Seeing the recent plunge of Beyond Meat (NASDAQ:BYND) shares, many investors are wondering if they should take advantage of the decline and buy Beyond Meat stock.
However, like many things these days, this decision is not straight forward.
Before leaping, take a few moments and see why it fell.
Beyond Meat is an interesting company, without a doubt. Its product is tantalizing in many ways. But interesting is in the eyes of the beholder. Interesting does not necessarily mean that the company’s stock is a great investment.
Beyond Meat Stock Goes for a Dip
Based in southern California, Beyond Meat is a manufacturer of plant-based meat substitutes. The company was launched in 2009 and spent about three years to develop its alternatives for meats such as chicken, pork sausage and, of course, beef.
Meat substitutes are attractive to many people for several reasons, including a desire to avoid meat or encourage more sustainable food sources.
The company’s first product was a chicken alternative, which hit some supermarket shelves in 2013. A beef substitute was introduced the next year followed by plant-based sausage. Beyond Meat began selling online this year, in addition to retail stores and agreements with food-service providers.
Beyond Meat conducted its IPO on May 2, 2019. The next day, shares of BYND stock were trading around $66. The price headed north shortly thereafter. A 52-week high of $197.50 was reached in October 2020, substantially higher than the 52-week low of $48.18.
Currently, shares are trading around $124, which reflects the noteworthy decline from the high.
Beyond Meat stock has enjoyed a very high valuation. Prior to the drop, its price-to-sales ratio was about 25. The company’s rapid growth helped to sustain its nose-bleed valuations, but that growth slowed to about 2.7% in the third quarter. (The forecast rate was 40%.)
Net revenue for the quarter rose 25% year-over-year, the company said. However, Beyond Meat lost $19 million during Q3 (31 cents per share), triggering the plunge.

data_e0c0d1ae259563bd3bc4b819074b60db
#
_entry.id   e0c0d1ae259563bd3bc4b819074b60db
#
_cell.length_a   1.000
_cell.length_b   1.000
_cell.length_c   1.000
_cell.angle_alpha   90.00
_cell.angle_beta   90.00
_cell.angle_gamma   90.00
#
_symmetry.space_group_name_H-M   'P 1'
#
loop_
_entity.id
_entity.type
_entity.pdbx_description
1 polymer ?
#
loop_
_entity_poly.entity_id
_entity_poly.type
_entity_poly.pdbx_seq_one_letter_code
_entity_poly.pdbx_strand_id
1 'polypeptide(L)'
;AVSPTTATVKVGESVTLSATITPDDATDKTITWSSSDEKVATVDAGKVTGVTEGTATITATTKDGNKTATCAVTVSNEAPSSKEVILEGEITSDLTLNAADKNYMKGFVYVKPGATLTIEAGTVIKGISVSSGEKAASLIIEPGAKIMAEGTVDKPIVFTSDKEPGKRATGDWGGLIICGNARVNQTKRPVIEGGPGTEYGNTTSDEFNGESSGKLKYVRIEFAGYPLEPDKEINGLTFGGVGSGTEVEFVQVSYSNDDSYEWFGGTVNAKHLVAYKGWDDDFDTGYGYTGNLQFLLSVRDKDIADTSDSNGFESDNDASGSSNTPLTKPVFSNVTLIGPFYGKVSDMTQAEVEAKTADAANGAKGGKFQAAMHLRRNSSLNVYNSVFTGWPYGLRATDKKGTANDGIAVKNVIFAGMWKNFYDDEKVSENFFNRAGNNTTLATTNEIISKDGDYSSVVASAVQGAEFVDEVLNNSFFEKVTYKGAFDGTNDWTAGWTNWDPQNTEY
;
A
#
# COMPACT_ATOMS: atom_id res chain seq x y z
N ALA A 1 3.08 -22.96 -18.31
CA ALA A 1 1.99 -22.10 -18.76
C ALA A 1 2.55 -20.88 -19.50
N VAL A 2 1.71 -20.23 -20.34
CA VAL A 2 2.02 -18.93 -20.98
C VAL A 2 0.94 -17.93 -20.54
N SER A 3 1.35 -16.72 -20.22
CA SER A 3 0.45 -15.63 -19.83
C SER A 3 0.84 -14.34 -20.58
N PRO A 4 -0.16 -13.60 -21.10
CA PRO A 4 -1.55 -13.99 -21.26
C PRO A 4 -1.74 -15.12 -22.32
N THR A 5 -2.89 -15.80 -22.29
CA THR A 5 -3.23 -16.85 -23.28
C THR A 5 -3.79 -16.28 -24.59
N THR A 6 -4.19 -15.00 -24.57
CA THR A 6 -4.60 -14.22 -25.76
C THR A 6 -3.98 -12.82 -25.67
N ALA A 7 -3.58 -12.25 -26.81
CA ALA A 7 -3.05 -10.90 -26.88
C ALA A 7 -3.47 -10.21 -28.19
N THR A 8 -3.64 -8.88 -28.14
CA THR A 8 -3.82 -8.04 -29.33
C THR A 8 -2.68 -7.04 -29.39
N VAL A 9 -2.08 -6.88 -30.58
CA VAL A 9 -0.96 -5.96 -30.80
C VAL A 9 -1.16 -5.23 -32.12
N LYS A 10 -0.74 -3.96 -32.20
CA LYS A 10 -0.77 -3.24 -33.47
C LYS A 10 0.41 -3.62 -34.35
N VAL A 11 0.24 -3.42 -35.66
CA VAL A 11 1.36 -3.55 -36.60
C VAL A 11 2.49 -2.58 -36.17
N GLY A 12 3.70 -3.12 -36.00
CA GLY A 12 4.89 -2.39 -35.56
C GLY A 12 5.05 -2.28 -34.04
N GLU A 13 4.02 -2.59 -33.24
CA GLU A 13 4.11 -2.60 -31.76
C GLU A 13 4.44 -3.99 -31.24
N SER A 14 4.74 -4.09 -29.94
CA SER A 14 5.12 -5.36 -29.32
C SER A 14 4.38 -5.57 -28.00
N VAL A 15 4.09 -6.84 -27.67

Coronavirus Gets the Blame
Beyond Meat officials attribute the slowdown on effects of the novel coronavirus on its customers.
Specifically, it says about a third of its food-service business is fast-food chains, meaning the remainder is restaurants whose volume is influenced by dining restrictions imposed to curtail activities that could spread Covid-19.
While the pandemic is certainly a factor in this performance, some analysts who are skeptical of the company’s valuations are speaking out. They wonder aloud if the decline also resulted from weakening demand that was unrelated to Covid-19. In other words, they suggest Beyond Meat’s period of hyper-growth is approaching its limit.
One truism in the marketplace is that success breeds competition. Beyond Meat is facing challengers in the meat-substitute segment that will give consumers more choices and also make it tougher to sustain its high growth levels.
InvestorPlace’s Matt McCall, an admitted Beyond Meat skeptic, wonders in a recent column if the firm’s soaring growth represented a fad or a sustainable trend.
“As markets absorb the recent bad news, and take into account its longstanding risks, the stock’s sky-high valuation multiple won’t last long,” he says.
McCall predicts lower share prices unless the company restores – and sustains – “epic growth” figures.
Other InvestorPlace colleagues are positive on BYND stock. For example, Luke Lango writes that Beyond Meat’s fundamentals are strong and long-term growth potential “remains robust.”
The Bottom Line
BYND stock is at a crossroads.
Investors who bought the stock at lower prices but harbor doubts whether the rapid growth will return may sell and collect their profits. That would be about the only sure thing at this point.
Those who feel the company is a victim of the pandemic and are confident about its future can use this price decline as an opportunity. They will deploy the “buy the dip” strategy and add to their BYND stock holdings at well below its higher prices.
As for the skeptics, well, they likely will ignore the lower price and look elsewhere.
I’m not convinced the company can regain and keep its impressive growth. Weaker demand will stick around as Covid-19 rages. In addition, the company’s competition will intensify, eroding its early arrival advantage.
On the date of publication, Larry Sullivan did not have (either directly or indirectly) any positions in any of the securities mentioned in this article.
Larry Sullivan is a veteran journalist in Florida who has covered banking and finance for several years. He is a former investing editor at U.S. News & World Report in Washington D.C.